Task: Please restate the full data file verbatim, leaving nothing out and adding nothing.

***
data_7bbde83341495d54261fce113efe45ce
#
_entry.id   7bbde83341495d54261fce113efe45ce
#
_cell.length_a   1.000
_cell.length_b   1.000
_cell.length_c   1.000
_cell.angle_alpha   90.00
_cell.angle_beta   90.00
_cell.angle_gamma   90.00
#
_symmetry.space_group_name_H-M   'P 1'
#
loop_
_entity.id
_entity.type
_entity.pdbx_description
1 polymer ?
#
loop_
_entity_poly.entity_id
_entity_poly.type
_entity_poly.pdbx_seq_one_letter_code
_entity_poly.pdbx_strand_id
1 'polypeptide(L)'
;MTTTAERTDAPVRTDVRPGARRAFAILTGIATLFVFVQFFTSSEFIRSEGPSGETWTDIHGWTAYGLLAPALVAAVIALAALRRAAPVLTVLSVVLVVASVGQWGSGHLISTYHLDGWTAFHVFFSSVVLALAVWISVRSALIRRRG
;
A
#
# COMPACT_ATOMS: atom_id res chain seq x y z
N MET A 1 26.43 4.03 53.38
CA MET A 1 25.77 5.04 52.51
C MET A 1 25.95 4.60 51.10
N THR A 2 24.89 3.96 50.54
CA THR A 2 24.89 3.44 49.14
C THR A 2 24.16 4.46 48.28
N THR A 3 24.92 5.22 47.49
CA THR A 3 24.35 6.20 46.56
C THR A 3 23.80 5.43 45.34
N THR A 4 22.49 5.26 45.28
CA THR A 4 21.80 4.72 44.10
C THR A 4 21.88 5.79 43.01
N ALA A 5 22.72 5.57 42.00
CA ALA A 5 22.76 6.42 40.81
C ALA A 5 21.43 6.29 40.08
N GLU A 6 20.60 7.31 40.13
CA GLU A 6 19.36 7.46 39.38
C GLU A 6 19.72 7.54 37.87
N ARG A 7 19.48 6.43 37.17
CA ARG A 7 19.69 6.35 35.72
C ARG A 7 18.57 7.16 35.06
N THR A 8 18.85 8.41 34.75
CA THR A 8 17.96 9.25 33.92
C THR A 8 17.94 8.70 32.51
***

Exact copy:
data_7bbde83341495d54261fce113efe45ce
#
_entry.id   7bbde83341495d54261fce113efe45ce
#
_cell.length_a   1.000
_cell.length_b   1.000
_cell.length_c   1.000
_cell.angle_alpha   90.00
_cell.angle_beta   90.00
_cell.angle_gamma   90.00
#
_symmetry.space_group_name_H-M   'P 1'
#
loop_
_entity.id
_entity.type
_entity.pdbx_description
1 polymer ?
#
loop_
_entity_poly.entity_id
_entity_poly.type
_entity_poly.pdbx_seq_one_letter_code
_entity_poly.pdbx_strand_id
1 'polypeptide(L)'
;MTTTAERTDAPVRTDVRPGARRAFAILTGIATLFVFVQFFTSSEFIRSEGPSGETWTDIHGWTAYGLLAPALVAAVIALAALRRAAPVLTVLSVVLVVASVGQWGSGHLISTYHLDGWTAFHVFFSSVVLALAVWISVRSALIRRRG
;
A
#
# COMPACT_ATOMS: atom_id res chain seq x y z
N MET A 1 26.43 4.03 53.38
CA MET A 1 25.77 5.04 52.51
C MET A 1 25.95 4.60 51.10
N THR A 2 24.89 3.96 50.54
CA THR A 2 24.89 3.44 49.14
C THR A 2 24.16 4.46 48.28
N THR A 3 24.92 5.22 47.49
CA THR A 3 24.35 6.20 46.56
C THR A 3 23.80 5.43 45.34
N THR A 4 22.49 5.26 45.28
CA THR A 4 21.80 4.72 44.10
C THR A 4 21.88 5.79 43.01
N ALA A 5 22.72 5.57 42.00
CA ALA A 5 22.76 6.42 40.81
C ALA A 5 21.43 6.29 40.08
N GLU A 6 20.60 7.31 40.13
CA GLU A 6 19.36 7.46 39.38
C GLU A 6 19.72 7.54 37.87
N ARG A 7 19.48 6.43 37.17
CA ARG A 7 19.69 6.35 35.72
C ARG A 7 18.57 7.16 35.06
N THR A 8 18.85 8.41 34.75
CA THR A 8 17.96 9.25 33.92
C THR A 8 17.94 8.70 32.51